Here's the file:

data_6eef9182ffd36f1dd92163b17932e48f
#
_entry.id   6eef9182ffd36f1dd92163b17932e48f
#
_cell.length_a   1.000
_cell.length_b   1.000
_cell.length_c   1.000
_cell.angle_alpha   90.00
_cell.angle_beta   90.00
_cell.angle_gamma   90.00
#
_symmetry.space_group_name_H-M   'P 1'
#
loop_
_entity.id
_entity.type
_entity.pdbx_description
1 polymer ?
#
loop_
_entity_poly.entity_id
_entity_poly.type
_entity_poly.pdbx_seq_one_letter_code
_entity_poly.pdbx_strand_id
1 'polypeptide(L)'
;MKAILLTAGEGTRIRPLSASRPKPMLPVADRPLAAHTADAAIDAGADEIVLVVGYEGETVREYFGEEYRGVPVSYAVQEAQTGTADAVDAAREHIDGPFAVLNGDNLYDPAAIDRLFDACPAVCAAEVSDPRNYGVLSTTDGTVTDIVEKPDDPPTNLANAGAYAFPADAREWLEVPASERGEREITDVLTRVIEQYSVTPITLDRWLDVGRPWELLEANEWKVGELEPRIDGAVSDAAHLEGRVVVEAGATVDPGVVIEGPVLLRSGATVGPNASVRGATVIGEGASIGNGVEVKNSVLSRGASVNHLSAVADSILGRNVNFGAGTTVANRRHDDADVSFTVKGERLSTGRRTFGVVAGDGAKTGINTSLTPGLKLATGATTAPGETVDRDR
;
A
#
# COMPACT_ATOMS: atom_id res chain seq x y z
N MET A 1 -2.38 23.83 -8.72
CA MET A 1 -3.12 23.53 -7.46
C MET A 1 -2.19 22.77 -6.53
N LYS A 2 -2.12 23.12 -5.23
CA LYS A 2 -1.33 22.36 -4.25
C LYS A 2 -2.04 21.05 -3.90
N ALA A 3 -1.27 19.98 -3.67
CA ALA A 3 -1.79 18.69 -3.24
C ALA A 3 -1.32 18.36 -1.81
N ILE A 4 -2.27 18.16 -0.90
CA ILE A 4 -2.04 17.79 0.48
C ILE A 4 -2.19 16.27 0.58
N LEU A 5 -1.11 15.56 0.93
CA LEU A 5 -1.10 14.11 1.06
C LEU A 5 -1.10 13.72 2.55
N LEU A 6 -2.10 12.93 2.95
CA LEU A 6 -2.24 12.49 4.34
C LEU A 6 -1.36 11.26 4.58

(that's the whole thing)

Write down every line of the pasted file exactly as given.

data_6eef9182ffd36f1dd92163b17932e48f
#
_entry.id   6eef9182ffd36f1dd92163b17932e48f
#
_cell.length_a   1.000
_cell.length_b   1.000
_cell.length_c   1.000
_cell.angle_alpha   90.00
_cell.angle_beta   90.00
_cell.angle_gamma   90.00
#
_symmetry.space_group_name_H-M   'P 1'
#
loop_
_entity.id
_entity.type
_entity.pdbx_description
1 polymer ?
#
loop_
_entity_poly.entity_id
_entity_poly.type
_entity_poly.pdbx_seq_one_letter_code
_entity_poly.pdbx_strand_id
1 'polypeptide(L)'
;MKAILLTAGEGTRIRPLSASRPKPMLPVADRPLAAHTADAAIDAGADEIVLVVGYEGETVREYFGEEYRGVPVSYAVQEAQTGTADAVDAAREHIDGPFAVLNGDNLYDPAAIDRLFDACPAVCAAEVSDPRNYGVLSTTDGTVTDIVEKPDDPPTNLANAGAYAFPADAREWLEVPASERGEREITDVLTRVIEQYSVTPITLDRWLDVGRPWELLEANEWKVGELEPRIDGAVSDAAHLEGRVVVEAGATVDPGVVIEGPVLLRSGATVGPNASVRGATVIGEGASIGNGVEVKNSVLSRGASVNHLSAVADSILGRNVNFGAGTTVANRRHDDADVSFTVKGERLSTGRRTFGVVAGDGAKTGINTSLTPGLKLATGATTAPGETVDRDR
;
A
#
# COMPACT_ATOMS: atom_id res chain seq x y z
N MET A 1 -2.38 23.83 -8.72
CA MET A 1 -3.12 23.53 -7.46
C MET A 1 -2.19 22.77 -6.53
N LYS A 2 -2.12 23.12 -5.23
CA LYS A 2 -1.33 22.36 -4.25
C LYS A 2 -2.04 21.05 -3.90
N ALA A 3 -1.27 19.98 -3.67
CA ALA A 3 -1.79 18.69 -3.24
C ALA A 3 -1.32 18.36 -1.81
N ILE A 4 -2.27 18.16 -0.90
CA ILE A 4 -2.04 17.79 0.48
C ILE A 4 -2.19 16.27 0.58
N LEU A 5 -1.11 15.56 0.93
CA LEU A 5 -1.10 14.11 1.06
C LEU A 5 -1.10 13.72 2.55
N LEU A 6 -2.10 12.93 2.95
CA LEU A 6 -2.24 12.49 4.34
C LEU A 6 -1.36 11.26 4.58